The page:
Wednesday, December 12, 2007

The Tortoise and the Turtle






Galapagos is the Spanish word for saddle. Early explorers of these islands came upon the giant tortoises which had somehow floated here on debris, saw the unique saddle shapes of their giant shells, and changed the name from Enchanted Isles to Galapagos Islands.




Frigates Outside My Stateroom

These isles have not lost a drop of enchantment - at least where the animals are concerned. They don’t seem to fear humans, normally the number one predator of every specie and place. Where else can one skip across prehistoric marine iguanas, hop out of the way of engaging sea lions and fur seals, stand an arms length away from birds mating and nesting on the future generation, where else do non-bird-watchers become avid proponents of bird songs, become well-acquainted with fifteen types of Darwin’s finches (look at their beaks) and the funky blue-footed boobies chorus girl kick mating dance, or become able to identify red throated male frigates from the white chested female as they soar over the ship’s decks?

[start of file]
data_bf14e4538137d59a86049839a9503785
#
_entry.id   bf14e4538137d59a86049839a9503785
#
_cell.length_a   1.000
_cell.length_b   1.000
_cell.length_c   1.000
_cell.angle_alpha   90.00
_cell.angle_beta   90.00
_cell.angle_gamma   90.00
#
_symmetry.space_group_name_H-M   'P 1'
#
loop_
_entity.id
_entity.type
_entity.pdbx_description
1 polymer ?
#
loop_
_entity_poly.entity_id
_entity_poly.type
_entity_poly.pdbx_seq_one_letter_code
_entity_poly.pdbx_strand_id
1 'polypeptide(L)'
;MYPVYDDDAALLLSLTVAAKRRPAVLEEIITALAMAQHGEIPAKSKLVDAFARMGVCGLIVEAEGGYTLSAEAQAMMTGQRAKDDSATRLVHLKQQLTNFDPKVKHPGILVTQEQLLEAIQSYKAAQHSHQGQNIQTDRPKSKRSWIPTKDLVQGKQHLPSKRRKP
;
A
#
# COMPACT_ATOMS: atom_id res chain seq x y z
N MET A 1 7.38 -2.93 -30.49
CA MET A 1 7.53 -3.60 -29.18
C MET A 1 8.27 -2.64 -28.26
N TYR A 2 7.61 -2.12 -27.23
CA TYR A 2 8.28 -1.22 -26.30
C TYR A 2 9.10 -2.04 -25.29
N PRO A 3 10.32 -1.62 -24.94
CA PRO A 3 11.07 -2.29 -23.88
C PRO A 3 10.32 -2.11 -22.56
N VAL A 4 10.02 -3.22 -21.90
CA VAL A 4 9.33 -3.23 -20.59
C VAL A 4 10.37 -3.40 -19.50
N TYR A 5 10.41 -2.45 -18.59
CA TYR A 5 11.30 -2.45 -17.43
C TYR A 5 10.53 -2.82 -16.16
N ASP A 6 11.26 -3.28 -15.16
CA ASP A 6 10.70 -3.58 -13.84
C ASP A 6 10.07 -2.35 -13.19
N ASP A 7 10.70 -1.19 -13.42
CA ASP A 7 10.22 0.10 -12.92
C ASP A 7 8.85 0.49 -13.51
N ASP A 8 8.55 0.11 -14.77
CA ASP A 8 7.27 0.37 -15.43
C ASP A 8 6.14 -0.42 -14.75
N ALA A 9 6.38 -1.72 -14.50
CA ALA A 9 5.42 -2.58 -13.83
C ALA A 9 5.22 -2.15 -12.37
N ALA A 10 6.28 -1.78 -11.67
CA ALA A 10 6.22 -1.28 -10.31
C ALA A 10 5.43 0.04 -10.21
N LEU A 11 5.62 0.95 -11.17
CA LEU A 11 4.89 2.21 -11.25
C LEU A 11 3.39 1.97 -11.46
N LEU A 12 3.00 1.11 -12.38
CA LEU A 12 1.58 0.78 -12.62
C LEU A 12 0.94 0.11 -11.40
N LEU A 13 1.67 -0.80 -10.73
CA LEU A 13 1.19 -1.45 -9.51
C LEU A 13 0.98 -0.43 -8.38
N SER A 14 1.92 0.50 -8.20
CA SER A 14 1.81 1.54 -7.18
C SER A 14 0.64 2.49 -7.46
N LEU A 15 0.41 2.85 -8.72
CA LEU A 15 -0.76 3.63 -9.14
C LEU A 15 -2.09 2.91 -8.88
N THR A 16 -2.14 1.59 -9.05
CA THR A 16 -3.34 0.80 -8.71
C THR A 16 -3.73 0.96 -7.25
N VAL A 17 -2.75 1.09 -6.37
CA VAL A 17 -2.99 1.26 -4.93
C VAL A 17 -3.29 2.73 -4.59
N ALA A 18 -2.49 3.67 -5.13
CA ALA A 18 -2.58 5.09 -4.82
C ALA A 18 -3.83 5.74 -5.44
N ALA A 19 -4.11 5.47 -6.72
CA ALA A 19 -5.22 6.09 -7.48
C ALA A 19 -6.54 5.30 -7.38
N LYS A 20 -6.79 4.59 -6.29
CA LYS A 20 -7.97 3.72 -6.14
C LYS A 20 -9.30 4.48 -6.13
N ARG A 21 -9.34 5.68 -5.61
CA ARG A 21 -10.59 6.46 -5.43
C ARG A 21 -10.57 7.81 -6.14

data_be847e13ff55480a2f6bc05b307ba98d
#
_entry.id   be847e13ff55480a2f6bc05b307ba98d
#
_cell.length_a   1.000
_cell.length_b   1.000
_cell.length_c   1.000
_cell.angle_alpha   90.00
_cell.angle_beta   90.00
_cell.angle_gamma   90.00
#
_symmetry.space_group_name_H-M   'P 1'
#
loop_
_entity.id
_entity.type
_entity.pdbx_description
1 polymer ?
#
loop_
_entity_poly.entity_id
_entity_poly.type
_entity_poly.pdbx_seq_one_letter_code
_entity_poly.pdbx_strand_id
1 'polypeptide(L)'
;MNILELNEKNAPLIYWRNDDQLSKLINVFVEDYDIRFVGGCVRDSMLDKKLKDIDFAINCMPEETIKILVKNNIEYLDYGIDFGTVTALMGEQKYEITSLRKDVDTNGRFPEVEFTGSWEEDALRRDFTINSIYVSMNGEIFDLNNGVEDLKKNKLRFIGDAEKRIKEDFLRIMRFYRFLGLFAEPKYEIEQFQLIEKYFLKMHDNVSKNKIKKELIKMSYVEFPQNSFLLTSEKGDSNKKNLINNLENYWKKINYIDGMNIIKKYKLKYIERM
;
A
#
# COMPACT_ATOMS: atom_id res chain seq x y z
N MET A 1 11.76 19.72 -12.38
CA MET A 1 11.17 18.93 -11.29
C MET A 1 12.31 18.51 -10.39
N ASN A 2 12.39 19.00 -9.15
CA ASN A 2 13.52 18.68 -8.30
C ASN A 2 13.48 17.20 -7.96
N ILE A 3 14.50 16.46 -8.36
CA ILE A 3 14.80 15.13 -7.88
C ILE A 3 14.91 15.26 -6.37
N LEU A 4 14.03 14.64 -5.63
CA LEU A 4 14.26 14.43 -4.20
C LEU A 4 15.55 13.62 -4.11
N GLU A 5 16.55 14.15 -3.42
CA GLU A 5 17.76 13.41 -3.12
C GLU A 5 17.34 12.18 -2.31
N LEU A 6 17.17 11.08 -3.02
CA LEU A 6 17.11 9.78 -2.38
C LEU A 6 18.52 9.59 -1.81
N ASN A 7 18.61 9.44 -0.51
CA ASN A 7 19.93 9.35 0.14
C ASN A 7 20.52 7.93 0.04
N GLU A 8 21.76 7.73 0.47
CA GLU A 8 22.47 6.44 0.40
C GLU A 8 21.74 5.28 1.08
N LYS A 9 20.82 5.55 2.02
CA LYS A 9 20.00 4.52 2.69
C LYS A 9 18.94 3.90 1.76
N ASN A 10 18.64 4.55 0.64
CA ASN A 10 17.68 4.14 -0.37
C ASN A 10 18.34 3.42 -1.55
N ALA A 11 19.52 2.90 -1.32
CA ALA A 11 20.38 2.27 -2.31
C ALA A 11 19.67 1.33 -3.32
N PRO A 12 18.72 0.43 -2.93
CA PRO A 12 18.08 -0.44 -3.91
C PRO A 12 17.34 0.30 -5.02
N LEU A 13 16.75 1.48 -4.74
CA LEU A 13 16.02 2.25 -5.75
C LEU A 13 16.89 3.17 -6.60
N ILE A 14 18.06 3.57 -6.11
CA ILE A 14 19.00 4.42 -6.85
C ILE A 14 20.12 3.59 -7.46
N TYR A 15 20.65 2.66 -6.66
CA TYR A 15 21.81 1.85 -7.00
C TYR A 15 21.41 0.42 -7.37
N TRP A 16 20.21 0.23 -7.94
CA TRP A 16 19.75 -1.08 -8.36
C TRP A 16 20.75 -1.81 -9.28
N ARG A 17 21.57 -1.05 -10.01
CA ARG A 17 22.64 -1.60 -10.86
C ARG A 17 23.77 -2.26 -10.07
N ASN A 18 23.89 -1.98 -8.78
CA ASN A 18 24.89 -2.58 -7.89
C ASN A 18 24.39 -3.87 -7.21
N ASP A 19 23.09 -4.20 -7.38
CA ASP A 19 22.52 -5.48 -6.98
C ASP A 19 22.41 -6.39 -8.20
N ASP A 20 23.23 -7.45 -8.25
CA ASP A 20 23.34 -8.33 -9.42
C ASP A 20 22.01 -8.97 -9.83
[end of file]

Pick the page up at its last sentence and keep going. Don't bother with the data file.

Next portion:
Isn't it odd that here and in Antarctica frigates are the most visible of seabirds (they are called man of war birds because they aren’t too friendly with other sea birds) but frigate legends are part of the foundation of Easter Island - remember the birdman competition? The frigate was the model for most of the petroglyphs recording that tradition. Yet I saw not one frigate there. Here in Galapagos, the mating season is the game, so male frigates put on a grand show - claiming a piece on some sort of vegetation, inflating their red gular pouch like a balloon until a female, flying overhead and making a "mooing" sound, can no longer resist. Se la vie.